Sometimes supervisors inherit an undisciplined situation from a previous weak leader. It can be a challenge to get people to follow rules they have habitually ignored.

One idea is to get the group together and review company policy or simply ask what the rules are in this organization. Often people do not know the policies, or pretend they do not know, because the application of rules has been eclectic.

This void gives you a perfect opportunity to restate or recast the rules to start fresh. It can be done as a group exercise to improve buy-in. When people have a hand in creating the rules, they tend to remember and follow them better.

If you are not a new leader but are in a situation where abuse has crept in, using this technique and taking responsible action can help you regain control and credibility.

The reward for making the tough calls is that people throughout the organization will respect you. Problems will be handled early when they are easier to correct. The downside of procrastinating on enforcement is that you appear weak, and people will continually push the boundaries.

The preceding information was adapted from the book Leading with Trust is like Sailing Downwind, by Robert Whipple. It is available on http://www.leadergrow.com.

Robert Whipple is also the author of The TRUST Factor: Advanced Leadership for Professionals and, Understanding E-Body Language: Building Trust Online. Bob consults and speaks on these and other leadership topics. He is CEO of Leadergrow Inc. a company dedicated to growing leaders.


Surfing the Chaos

March 1, 2014

Surfer On Blue Ocean WaveIn any organization there is going to be a certain amount of chaos. It is an unpredictable world, and the global pressures have made mere survival a constant struggle.

One can pine for the good old days when we could go to work at 8 am and check out at 5 pm, but those days are gone forever.

We can wish that people would always do right, or customers never get angry, or the weather habitually cooperate, but none of those desires is realistic.

To keep from going insane or just withdrawing, we need to invent new defenses from the reality of our time.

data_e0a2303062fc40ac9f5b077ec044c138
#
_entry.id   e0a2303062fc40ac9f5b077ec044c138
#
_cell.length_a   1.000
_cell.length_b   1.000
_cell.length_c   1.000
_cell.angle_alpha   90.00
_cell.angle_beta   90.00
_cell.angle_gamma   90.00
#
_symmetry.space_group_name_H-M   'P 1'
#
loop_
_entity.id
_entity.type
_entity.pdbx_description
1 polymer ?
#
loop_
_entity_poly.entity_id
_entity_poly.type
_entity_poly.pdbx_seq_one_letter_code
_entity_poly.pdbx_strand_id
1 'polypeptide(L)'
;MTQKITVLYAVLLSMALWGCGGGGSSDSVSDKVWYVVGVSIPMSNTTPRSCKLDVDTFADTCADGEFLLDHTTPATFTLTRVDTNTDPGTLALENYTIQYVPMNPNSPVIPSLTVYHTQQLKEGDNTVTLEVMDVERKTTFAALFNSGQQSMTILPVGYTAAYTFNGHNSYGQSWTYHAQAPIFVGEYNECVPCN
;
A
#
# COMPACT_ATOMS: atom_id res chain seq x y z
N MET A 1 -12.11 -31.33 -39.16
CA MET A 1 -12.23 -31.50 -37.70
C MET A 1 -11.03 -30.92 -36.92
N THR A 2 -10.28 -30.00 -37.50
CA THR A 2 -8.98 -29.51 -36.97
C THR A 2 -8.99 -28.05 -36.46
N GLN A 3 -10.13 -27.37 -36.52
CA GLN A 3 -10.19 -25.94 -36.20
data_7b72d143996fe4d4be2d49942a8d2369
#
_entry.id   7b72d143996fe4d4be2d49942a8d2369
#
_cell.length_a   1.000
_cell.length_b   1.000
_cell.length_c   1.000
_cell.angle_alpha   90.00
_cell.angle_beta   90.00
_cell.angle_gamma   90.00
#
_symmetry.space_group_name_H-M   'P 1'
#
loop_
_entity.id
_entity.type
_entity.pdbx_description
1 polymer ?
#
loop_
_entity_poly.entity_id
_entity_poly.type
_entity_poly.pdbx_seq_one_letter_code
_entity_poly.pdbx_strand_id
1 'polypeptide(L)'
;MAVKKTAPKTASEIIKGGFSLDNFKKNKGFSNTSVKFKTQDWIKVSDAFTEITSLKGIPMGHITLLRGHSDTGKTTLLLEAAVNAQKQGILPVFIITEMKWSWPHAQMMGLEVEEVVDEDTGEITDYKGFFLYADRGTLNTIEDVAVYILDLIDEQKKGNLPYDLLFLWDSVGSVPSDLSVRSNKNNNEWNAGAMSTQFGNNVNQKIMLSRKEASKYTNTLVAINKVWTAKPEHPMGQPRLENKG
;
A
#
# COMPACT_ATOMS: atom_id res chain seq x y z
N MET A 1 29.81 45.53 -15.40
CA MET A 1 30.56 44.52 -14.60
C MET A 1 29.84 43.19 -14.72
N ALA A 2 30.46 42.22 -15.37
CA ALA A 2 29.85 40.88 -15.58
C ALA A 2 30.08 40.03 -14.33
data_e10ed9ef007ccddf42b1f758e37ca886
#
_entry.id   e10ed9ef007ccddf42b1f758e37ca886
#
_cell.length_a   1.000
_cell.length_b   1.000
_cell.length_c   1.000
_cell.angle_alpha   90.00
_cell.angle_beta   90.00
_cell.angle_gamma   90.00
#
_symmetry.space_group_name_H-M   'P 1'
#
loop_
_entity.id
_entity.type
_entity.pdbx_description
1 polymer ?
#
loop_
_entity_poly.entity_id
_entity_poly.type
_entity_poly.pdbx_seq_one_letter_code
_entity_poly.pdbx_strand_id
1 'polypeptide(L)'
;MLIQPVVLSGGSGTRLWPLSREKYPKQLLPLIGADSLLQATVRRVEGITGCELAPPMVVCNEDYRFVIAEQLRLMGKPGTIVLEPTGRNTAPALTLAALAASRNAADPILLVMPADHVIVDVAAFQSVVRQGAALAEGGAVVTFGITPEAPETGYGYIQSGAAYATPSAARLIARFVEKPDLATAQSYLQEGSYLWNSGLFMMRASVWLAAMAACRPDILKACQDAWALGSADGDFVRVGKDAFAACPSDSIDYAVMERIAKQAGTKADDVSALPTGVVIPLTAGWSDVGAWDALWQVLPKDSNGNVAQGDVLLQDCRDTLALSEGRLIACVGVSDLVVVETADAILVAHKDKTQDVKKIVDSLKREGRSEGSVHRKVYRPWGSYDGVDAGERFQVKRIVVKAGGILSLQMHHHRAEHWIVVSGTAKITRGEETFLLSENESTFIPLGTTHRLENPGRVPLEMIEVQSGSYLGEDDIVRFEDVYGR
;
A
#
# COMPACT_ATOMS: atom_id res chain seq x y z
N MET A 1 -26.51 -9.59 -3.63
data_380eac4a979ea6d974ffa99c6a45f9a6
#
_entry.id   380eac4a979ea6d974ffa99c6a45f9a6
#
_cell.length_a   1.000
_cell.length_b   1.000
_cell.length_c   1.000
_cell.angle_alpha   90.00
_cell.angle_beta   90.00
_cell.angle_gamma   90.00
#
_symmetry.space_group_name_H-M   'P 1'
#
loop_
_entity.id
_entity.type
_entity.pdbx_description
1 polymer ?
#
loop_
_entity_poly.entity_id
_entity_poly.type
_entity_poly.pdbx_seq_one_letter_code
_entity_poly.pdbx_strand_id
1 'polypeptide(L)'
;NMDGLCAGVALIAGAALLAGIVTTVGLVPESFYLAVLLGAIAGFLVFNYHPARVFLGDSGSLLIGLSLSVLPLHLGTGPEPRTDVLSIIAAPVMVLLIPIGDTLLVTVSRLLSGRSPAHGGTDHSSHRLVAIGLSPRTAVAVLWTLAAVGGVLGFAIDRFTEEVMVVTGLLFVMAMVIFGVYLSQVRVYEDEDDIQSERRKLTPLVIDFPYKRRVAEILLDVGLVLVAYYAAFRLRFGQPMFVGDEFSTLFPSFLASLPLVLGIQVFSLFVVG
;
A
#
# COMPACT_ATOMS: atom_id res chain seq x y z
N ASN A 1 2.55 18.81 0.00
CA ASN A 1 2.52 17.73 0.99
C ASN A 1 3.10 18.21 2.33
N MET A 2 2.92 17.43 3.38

Chaos is going to happen.

You are going to have at least three crises in the next six months and so am I. The good news here is that with practice and cunning, we can learn to ride the waves of chaos like a surfer does the ocean waves.

Rather than fight back against the incredible power of the sea, the surfer uses the momentum to climb up and make a game of it. That is what we need to learn how to do in business.

Success belongs to those who can practice some simple precepts.

1. Train Well – An unskilled surfer is a danger to himself as well as others. You need the proper gear and you need to know how and when to use it to be successful. Trying to navigate a complex outsourcing decision without solid international experience is as ridiculous as going out to surf using snow skis.

2. Be nimble – Have the systems set up so that you can move with the vicissitudes of the current conditions. Anticipate as best you can what may happen, but be ready to veer off path at a moment’s notice. Consider it a core competence to not be thrown off the surf board, rather cut and weave with the wave not only to survive the pounding surf but actually enjoy the ride.

3. Be flexible – See your own paradigms and be willing to modify them or even let go completely to catch the next wave. The fluidity of changing conditions can be like a choppy sea that you are forced to fight against, or you can begin to recognize there are patterns and start paddling long before the wave is breaking upon you. Have bright creative people on the team who know how to keep from being submerged and actually “shoot the curl” or “hang 10.” Having these wonderful people is not enough; you must be prepared to listen to them and support their ideas.

4. Be undaunted – Unexpected things are going to surface like jellyfish in the water. You need to take all possible precautions and be vigilant, but there is a time to be courageous and strong as well. When you fall, and you will many times, learn from any mistakes you made, but by all means get back out there for another try. If you give up because of a specific failure, your muscles will stiffen and you will become calcified by the fear.

5. Be Alert – know the danger signals well and watch for them like you would a shark in the water. Courage is one thing, but being foolhardy with too much risk is likely to lose you a leg or more.

6. Be Smart – Great surfers know that each wave is different. They have the innate ability to know which wave to catch and which one to let pass. In business, you need to make decisions on engagement every day. Knowing which opportunities not to pursue is as important as knowing which ones to chase. To do well in this dimension, you need to have a great strategic plan. The strategy tells you both what to do and what not to do.

7. Be adaptable – every surfer knows there are new techniques being invented every day that can change the whole game for everyone. When there is the opportunity to learn a completely different way to do the job, dive in with full energy to learn it.

If you can practice these seven skills, then the waves of chaos and change will be stimulating aids to your success rather than the source of burnout or failure.